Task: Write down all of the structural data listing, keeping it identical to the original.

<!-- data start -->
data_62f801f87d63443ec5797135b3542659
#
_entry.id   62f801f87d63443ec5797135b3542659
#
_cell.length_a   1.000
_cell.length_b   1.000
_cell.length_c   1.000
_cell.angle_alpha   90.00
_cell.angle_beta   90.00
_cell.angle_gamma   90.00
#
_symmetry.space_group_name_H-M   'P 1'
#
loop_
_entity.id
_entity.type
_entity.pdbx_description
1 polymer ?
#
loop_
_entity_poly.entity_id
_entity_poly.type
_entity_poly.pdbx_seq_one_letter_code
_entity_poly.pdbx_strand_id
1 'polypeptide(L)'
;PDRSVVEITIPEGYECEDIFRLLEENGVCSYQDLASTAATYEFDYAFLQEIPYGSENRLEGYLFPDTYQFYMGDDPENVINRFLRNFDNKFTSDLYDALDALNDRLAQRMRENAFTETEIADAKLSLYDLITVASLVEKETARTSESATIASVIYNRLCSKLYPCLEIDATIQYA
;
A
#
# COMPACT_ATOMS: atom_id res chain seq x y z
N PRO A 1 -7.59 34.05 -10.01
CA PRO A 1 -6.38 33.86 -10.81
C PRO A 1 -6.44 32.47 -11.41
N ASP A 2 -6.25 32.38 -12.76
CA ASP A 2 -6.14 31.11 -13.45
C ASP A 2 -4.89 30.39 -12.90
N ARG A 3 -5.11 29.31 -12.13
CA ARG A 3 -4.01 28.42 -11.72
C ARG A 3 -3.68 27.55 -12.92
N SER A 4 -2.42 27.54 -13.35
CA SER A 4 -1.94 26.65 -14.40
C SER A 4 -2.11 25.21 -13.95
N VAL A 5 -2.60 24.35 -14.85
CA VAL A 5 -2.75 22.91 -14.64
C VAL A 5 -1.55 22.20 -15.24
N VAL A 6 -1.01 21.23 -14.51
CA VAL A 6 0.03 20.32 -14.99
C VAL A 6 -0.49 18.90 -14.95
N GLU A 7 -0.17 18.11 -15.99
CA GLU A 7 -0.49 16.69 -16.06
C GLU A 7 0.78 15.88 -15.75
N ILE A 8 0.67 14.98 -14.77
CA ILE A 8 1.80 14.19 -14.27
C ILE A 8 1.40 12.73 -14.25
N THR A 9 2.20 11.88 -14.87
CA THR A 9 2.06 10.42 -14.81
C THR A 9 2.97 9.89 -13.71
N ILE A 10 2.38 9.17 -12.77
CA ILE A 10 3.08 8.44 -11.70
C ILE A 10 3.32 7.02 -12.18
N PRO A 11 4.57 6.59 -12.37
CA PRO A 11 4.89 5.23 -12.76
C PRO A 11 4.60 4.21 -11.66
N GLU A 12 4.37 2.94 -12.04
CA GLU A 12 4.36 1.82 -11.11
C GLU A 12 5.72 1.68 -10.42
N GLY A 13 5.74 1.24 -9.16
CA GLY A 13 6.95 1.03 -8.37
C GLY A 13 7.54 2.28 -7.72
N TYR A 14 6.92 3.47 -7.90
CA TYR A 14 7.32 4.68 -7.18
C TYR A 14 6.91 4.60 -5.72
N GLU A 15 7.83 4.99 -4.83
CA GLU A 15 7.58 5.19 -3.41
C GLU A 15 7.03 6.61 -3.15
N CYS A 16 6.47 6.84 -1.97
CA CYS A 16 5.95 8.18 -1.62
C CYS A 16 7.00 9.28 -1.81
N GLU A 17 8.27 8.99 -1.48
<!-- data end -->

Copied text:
data_62f801f87d63443ec5797135b3542659
#
_entry.id   62f801f87d63443ec5797135b3542659
#
_cell.length_a   1.000
_cell.length_b   1.000
_cell.length_c   1.000
_cell.angle_alpha   90.00
_cell.angle_beta   90.00
_cell.angle_gamma   90.00
#
_symmetry.space_group_name_H-M   'P 1'
#
loop_
_entity.id
_entity.type
_entity.pdbx_description
1 polymer ?
#
loop_
_entity_poly.entity_id
_entity_poly.type
_entity_poly.pdbx_seq_one_letter_code
_entity_poly.pdbx_strand_id
1 'polypeptide(L)'
;PDRSVVEITIPEGYECEDIFRLLEENGVCSYQDLASTAATYEFDYAFLQEIPYGSENRLEGYLFPDTYQFYMGDDPENVINRFLRNFDNKFTSDLYDALDALNDRLAQRMRENAFTETEIADAKLSLYDLITVASLVEKETARTSESATIASVIYNRLCSKLYPCLEIDATIQYA
;
A
#
# COMPACT_ATOMS: atom_id res chain seq x y z
N PRO A 1 -7.59 34.05 -10.01
CA PRO A 1 -6.38 33.86 -10.81
C PRO A 1 -6.44 32.47 -11.41
N ASP A 2 -6.25 32.38 -12.76
CA ASP A 2 -6.14 31.11 -13.45
C ASP A 2 -4.89 30.39 -12.90
N ARG A 3 -5.11 29.31 -12.13
CA ARG A 3 -4.01 28.42 -11.72
C ARG A 3 -3.68 27.55 -12.92
N SER A 4 -2.42 27.54 -13.35
CA SER A 4 -1.94 26.65 -14.40
C SER A 4 -2.11 25.21 -13.95
N VAL A 5 -2.60 24.35 -14.85
CA VAL A 5 -2.75 22.91 -14.64
C VAL A 5 -1.55 22.20 -15.24
N VAL A 6 -1.01 21.23 -14.51
CA VAL A 6 0.03 20.32 -14.99
C VAL A 6 -0.49 18.90 -14.95
N GLU A 7 -0.17 18.11 -15.99
CA GLU A 7 -0.49 16.69 -16.06
C GLU A 7 0.78 15.88 -15.75
N ILE A 8 0.67 14.98 -14.77
CA ILE A 8 1.80 14.19 -14.27
C ILE A 8 1.40 12.73 -14.25
N THR A 9 2.20 11.88 -14.87
CA THR A 9 2.06 10.42 -14.81
C THR A 9 2.97 9.89 -13.71
N ILE A 10 2.38 9.17 -12.77
CA ILE A 10 3.08 8.44 -11.70
C ILE A 10 3.32 7.02 -12.18
N PRO A 11 4.57 6.59 -12.37
CA PRO A 11 4.89 5.23 -12.76
C PRO A 11 4.60 4.21 -11.66
N GLU A 12 4.37 2.94 -12.04
CA GLU A 12 4.36 1.82 -11.11
C GLU A 12 5.72 1.68 -10.42
N GLY A 13 5.74 1.24 -9.16
CA GLY A 13 6.95 1.03 -8.37
C GLY A 13 7.54 2.28 -7.72
N TYR A 14 6.92 3.47 -7.90
CA TYR A 14 7.32 4.68 -7.18
C TYR A 14 6.91 4.60 -5.72
N GLU A 15 7.83 4.99 -4.83
CA GLU A 15 7.58 5.19 -3.41
C GLU A 15 7.03 6.61 -3.15
N CYS A 16 6.47 6.84 -1.97
CA CYS A 16 5.95 8.18 -1.62
C CYS A 16 7.00 9.28 -1.81
N GLU A 17 8.27 8.99 -1.48